Running is a great exercise that helps to keep us healthy and active. However, for some people, running can lead to an awkward and embarrassing situation – peeing while running. While it may seem like a strange phenomenon, the truth is that it’s quite common, especially among women. This article aims to explore the reasons behind peeing while running and what you can do to prevent it.
What Causes Urinary Incontinence?
Urinary incontinence refers to the accidental leakage of urine, which can be caused by a weak bladder or pelvic floor muscles. A weak bladder can be caused by pregnancy, childbirth, menopause, obesity, or certain medications. Pelvic floor muscles, on the other hand, can weaken due to aging, pregnancy, childbirth, or surgery.
Types of Urinary Incontinence
There are two main types of urinary incontinence:
- Stress incontinence: This occurs when there is increased pressure on the bladder, causing it to leak urine. It is commonly associated with activities that involve physical exertion, such as running, jumping, or coughing.
- Urge incontinence: This occurs when you have a sudden urge to urinate, and you can’t hold it in. It can be caused by diseases such as diabetes or Parkinson’s, or as a side effect of certain medications.
Why Do You Pee When You Run?
Running can cause increased pressure on the bladder, especially for women. As you run, the abdominal muscles contract, and the pelvic floor muscles relax, leading to a temporary weakening of the pelvic floor muscles. This can cause urine to leak out, especially if the bladder is already full.
How to Prevent Urinary Incontinence While Running
Strengthen Your Pelvic Floor Muscles
Strengthening your pelvic floor muscles can help to prevent urinary incontinence while running. Kegel exercises are a great way to target the muscles that support the pelvic floor. To do Kegels, tighten the muscles that you would use to stop urinating, hold the contraction for 5-10 seconds, and then release. Repeat this exercise 10-15 times, two to three times per day. Over time, this can help to strengthen the muscles that support the bladder and prevent leaks.
Try Bladder Training
Bladder training involves gradually increasing the time between bathroom breaks to help the bladder get used to holding more urine. Start by keeping a bladder diary to monitor your bathroom habits. Then, try to hold off on going to the bathroom for a few extra minutes each day. Over time, your bladder will adjust to holding more urine, reducing the likelihood of leaks.
Wear Protective Clothing
Wearing protective clothing such as panty liners or specialized underwear can help to absorb any leaks that may occur while running. These products are designed to be discreet and comfortable, helping to prevent any awkward or embarrassing situations.
Consult a Doctor
If you experience frequent or severe urinary incontinence, it’s important to see a doctor. They can help to diagnose the cause of your incontinence and recommend treatments such as medications or surgery.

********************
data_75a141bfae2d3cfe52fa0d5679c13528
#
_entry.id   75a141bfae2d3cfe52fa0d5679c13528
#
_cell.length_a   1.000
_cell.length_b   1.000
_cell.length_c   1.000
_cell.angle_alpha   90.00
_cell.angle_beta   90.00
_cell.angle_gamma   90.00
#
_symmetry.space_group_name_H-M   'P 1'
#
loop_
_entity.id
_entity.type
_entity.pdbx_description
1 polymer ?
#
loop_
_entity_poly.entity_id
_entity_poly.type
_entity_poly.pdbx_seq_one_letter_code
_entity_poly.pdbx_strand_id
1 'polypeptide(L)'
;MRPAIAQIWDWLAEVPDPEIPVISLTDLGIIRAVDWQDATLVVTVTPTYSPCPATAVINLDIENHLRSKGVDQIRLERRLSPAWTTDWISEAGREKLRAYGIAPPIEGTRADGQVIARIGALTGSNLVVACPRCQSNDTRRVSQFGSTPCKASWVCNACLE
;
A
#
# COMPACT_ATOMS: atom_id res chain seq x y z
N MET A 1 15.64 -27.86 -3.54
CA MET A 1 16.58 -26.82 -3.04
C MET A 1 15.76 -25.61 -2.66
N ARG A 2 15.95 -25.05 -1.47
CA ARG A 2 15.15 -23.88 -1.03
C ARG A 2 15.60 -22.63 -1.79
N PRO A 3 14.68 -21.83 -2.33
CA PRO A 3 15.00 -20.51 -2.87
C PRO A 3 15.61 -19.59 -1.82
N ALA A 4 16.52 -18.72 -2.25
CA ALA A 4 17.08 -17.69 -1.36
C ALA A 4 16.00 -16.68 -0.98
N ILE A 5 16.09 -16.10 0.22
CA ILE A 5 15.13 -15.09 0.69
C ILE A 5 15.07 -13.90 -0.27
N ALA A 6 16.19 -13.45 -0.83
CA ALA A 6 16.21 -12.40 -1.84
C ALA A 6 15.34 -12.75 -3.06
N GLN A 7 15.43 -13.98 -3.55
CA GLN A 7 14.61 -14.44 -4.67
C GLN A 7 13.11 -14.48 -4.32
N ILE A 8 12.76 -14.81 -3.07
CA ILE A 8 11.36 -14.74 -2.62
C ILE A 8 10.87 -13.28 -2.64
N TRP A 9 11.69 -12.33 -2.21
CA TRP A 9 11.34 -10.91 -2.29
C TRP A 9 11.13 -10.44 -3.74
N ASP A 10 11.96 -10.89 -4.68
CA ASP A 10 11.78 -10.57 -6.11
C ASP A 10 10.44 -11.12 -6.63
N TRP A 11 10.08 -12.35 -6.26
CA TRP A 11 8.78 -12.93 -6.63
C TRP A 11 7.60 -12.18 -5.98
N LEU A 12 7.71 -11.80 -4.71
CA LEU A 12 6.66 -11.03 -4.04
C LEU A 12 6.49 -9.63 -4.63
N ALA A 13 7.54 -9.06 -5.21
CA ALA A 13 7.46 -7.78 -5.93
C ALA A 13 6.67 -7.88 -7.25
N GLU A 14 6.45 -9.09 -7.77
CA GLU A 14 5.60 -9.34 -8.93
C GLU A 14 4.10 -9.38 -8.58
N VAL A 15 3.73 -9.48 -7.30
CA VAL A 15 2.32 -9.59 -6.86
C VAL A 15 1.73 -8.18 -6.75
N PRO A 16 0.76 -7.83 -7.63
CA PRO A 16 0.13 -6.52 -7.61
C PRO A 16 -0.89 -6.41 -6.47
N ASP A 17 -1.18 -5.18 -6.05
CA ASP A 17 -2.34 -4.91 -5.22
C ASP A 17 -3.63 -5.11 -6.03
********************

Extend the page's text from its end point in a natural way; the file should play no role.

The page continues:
Peeing while running can be an embarrassing problem, but it’s not uncommon. It is often caused by weak bladder or pelvic floor muscles, which can be strengthened through exercise or bladder training. If you experience frequent or severe incontinence, it’s important to see a doctor for diagnosis and treatment.
Commonly Asked Questions About Peeing While Running
- Can running cause long-term bladder damage?
- Is incontinence more common in women than men?
- Can drinking more water help prevent leaks?
- Can incontinence be treated?
- Are there any natural remedies for incontinence?
While running can cause temporary leaks, it does not typically cause long-term bladder damage. However, if you experience frequent leaks or incontinence, it’s important to see a doctor for diagnosis and treatment.
Yes, urinary incontinence is more common in women than men. This is due to pregnancy, childbirth, menopause, and other factors that can weaken the pelvic floor muscles.
While it may seem counterintuitive, drinking more water can actually help to prevent leaks. When you don’t drink enough water, the urine becomes concentrated, which can irritate the bladder and lead to leaks. Drinking more water can help to dilute the urine and reduce irritation.
Yes, incontinence can be treated. Treatment options include pelvic floor exercises, bladder training, medications, or surgery.
Some natural remedies for incontinence include herbal supplements, acupuncture, and biofeedback. However, it’s important to talk to your doctor before trying any natural remedies, as they may interact with medications or have unwanted side effects.
1. Mayo Clinic. 2021. Urinary Incontinence. [online] Available at: https://www.mayoclinic.org/diseases-conditions/urinary-incontinence/symptoms-causes/syc-20352808 [Accessed 1 Oct. 2021].
2. National Institute of Diabetes and Digestive and Kidney Diseases. 2021. Urinary Incontinence in Women. [online] Available at: https://www.niddk.nih.gov/health-information/urologic-diseases/urinary-incontinence-women [Accessed 1 Oct. 2021].
3. National Association for Continence. 2021. Bladder Control for Women. [online] Available at: https://www.nafc.org/womens-bladder-control [Accessed 1 Oct. 2021].